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My linq query goes slow when I try to loop through the results to create an Xelement, which I later process XSLT based on the XElement.

Here is my code

public override XElement Search(SearchCriteria searchCriteria)
    {
        XElement root = new XElement("Root");
        using (ReportOrderLogsDataContext dataContext = DataConnection.GetLinqDataConnection<ReportOrderLogsDataContext>(searchCriteria.GetConnectionString()))
        {
            try
            {


                IQueryable<vw_udisclosedDriverResponsePart> results = from a in dataContext.vw_udisclosedDriverResponseParts
                              where
                                  (a.CreateDt.HasValue &&
                                   a.CreateDt >= Convert.ToDateTime(searchCriteria.BeginDt) &&
                                   a.CreateDt <= Convert.ToDateTime(searchCriteria.EndDt))
                              select a;

                if (!string.IsNullOrEmpty(searchCriteria.AgentNumber))
                {
                    results = results.Where(request => request.LgAgentNumber == searchCriteria.AgentNumber);
                }
                if (!string.IsNullOrEmpty(searchCriteria.AgentTitle))
                {
                    results = results.Where(a => a.LgTitle == searchCriteria.AgentTitle);
                }
                if (!string.IsNullOrEmpty(searchCriteria.QuotePolicyNumber))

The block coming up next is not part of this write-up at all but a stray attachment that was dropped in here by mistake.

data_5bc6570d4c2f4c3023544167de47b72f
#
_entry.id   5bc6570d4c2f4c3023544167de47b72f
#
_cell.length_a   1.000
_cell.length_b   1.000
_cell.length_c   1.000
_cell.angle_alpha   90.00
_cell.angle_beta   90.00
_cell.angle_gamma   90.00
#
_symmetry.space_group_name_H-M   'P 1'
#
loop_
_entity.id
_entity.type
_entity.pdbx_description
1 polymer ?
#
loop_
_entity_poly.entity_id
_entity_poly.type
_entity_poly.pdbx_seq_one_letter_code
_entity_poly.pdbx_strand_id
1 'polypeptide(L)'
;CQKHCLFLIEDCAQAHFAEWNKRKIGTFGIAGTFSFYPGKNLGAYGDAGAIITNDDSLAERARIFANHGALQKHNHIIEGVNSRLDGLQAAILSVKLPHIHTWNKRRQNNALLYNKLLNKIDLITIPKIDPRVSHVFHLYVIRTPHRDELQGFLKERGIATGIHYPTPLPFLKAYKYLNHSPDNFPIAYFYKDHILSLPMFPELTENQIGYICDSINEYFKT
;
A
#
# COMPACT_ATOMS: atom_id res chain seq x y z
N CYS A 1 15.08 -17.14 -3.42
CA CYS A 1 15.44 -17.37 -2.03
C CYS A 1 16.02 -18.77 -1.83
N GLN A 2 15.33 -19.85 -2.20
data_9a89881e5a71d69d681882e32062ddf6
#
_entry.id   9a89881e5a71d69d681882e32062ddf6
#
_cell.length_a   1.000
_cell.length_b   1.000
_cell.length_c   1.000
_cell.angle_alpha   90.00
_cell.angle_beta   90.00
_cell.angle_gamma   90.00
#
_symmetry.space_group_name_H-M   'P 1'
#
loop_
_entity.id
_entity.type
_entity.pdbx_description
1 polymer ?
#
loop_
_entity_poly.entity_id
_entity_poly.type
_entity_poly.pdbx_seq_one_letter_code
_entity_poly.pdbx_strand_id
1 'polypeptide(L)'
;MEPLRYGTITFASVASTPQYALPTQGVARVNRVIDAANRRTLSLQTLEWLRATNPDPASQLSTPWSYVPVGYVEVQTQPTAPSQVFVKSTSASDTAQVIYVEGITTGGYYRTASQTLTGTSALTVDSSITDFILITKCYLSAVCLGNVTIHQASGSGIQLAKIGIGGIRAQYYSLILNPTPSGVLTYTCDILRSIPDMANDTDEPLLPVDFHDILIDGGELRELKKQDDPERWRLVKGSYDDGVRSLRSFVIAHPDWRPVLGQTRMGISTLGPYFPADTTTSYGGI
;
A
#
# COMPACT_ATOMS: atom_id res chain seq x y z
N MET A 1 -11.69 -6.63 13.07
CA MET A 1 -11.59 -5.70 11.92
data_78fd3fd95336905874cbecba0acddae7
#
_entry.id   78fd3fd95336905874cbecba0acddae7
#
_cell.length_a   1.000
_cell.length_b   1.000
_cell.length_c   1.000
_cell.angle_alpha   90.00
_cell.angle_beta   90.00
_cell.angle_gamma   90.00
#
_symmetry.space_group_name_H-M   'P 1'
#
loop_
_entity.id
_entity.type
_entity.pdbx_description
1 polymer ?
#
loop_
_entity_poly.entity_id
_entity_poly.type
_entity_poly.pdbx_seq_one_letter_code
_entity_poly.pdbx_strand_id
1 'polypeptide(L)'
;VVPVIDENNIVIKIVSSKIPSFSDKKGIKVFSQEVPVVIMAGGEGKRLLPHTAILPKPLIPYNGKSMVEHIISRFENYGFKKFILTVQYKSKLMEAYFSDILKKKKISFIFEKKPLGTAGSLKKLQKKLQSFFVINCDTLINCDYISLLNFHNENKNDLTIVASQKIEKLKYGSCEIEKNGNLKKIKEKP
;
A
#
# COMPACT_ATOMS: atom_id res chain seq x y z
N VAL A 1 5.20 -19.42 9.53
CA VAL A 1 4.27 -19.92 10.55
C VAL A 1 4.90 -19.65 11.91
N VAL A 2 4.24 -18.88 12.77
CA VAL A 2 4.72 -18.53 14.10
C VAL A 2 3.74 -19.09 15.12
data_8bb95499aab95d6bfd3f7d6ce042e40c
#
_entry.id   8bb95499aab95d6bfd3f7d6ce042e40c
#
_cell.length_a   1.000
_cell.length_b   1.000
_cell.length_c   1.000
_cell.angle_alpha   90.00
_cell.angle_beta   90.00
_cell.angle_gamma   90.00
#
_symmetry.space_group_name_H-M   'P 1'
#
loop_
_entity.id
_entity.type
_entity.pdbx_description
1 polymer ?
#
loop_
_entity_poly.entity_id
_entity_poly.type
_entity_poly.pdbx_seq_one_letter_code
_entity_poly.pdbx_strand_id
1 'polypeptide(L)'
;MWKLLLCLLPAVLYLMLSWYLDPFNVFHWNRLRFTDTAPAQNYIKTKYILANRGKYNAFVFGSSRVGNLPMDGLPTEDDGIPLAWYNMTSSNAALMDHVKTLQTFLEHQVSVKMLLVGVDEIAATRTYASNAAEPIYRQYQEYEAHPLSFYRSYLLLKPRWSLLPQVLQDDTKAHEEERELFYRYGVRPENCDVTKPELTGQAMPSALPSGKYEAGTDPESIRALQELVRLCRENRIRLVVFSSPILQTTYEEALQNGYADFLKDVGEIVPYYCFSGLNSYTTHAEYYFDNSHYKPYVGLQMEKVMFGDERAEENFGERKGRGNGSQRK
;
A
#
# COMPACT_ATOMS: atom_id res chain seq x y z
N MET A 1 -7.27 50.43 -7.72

{
                    results = results.Where(a => a.QuotePolicyNumber == searchCriteria.QuotePolicyNumber);
                }
                if (!string.IsNullOrEmpty(searchCriteria.InsuredName))
                {
                    results = results.Where(a => a.LgInsuredName.Contains(searchCriteria.InsuredName));
                }

                foreach (var match in results) // goes slow here, specifically times out before evaluating the first match when results are too large.
                {
                    DateTime date;
                    string strDate = string.Empty;
                    if (DateTime.TryParse(match.CreateDt.ToString(), out date))
                    {
                        strDate = date.ToString("MM/dd/yyyy");
                    }

                    root.Add(new XElement("Record",
                                          new XElement("System", "Not Supported"),
                                          new XElement("Date", strDate),
                                          new XElement("Agent", match.LgAgentNumber),
                                          new XElement("UserId", match.LgUserId),
                                          new XElement("UserTitle", match.LgTitle),
                                          new XElement("QuoteNum", match.QuotePolicyNumber),
                                          new XElement("AddressLine1", match.AddressLine1),
                                          new XElement("AddressLine2", match.AddressLine2),